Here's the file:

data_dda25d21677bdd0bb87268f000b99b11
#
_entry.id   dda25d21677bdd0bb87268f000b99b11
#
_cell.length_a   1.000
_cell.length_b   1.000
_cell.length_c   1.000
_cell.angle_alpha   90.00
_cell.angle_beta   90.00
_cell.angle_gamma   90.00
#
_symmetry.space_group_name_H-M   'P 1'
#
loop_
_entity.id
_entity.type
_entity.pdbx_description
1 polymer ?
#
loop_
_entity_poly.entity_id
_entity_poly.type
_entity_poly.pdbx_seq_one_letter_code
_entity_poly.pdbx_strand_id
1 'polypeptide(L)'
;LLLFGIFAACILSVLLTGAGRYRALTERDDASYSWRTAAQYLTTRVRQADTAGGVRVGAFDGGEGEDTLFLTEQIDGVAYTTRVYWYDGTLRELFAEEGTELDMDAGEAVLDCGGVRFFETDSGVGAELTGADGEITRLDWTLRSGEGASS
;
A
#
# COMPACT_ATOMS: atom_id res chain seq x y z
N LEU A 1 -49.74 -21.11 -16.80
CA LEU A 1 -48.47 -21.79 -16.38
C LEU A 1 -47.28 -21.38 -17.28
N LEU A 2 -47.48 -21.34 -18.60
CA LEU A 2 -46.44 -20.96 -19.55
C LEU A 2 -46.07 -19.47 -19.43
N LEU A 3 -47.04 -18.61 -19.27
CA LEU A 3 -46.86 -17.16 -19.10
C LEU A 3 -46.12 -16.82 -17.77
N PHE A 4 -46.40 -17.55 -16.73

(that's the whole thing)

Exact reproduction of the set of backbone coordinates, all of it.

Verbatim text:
data_dda25d21677bdd0bb87268f000b99b11
#
_entry.id   dda25d21677bdd0bb87268f000b99b11
#
_cell.length_a   1.000
_cell.length_b   1.000
_cell.length_c   1.000
_cell.angle_alpha   90.00
_cell.angle_beta   90.00
_cell.angle_gamma   90.00
#
_symmetry.space_group_name_H-M   'P 1'
#
loop_
_entity.id
_entity.type
_entity.pdbx_description
1 polymer ?
#
loop_
_entity_poly.entity_id
_entity_poly.type
_entity_poly.pdbx_seq_one_letter_code
_entity_poly.pdbx_strand_id
1 'polypeptide(L)'
;LLLFGIFAACILSVLLTGAGRYRALTERDDASYSWRTAAQYLTTRVRQADTAGGVRVGAFDGGEGEDTLFLTEQIDGVAYTTRVYWYDGTLRELFAEEGTELDMDAGEAVLDCGGVRFFETDSGVGAELTGADGEITRLDWTLRSGEGASS
;
A
#
# COMPACT_ATOMS: atom_id res chain seq x y z
N LEU A 1 -49.74 -21.11 -16.80
CA LEU A 1 -48.47 -21.79 -16.38
C LEU A 1 -47.28 -21.38 -17.28
N LEU A 2 -47.48 -21.34 -18.60
CA LEU A 2 -46.44 -20.96 -19.55
C LEU A 2 -46.07 -19.47 -19.43
N LEU A 3 -47.04 -18.61 -19.27
CA LEU A 3 -46.86 -17.16 -19.10
C LEU A 3 -46.12 -16.82 -17.77
N PHE A 4 -46.40 -17.55 -16.73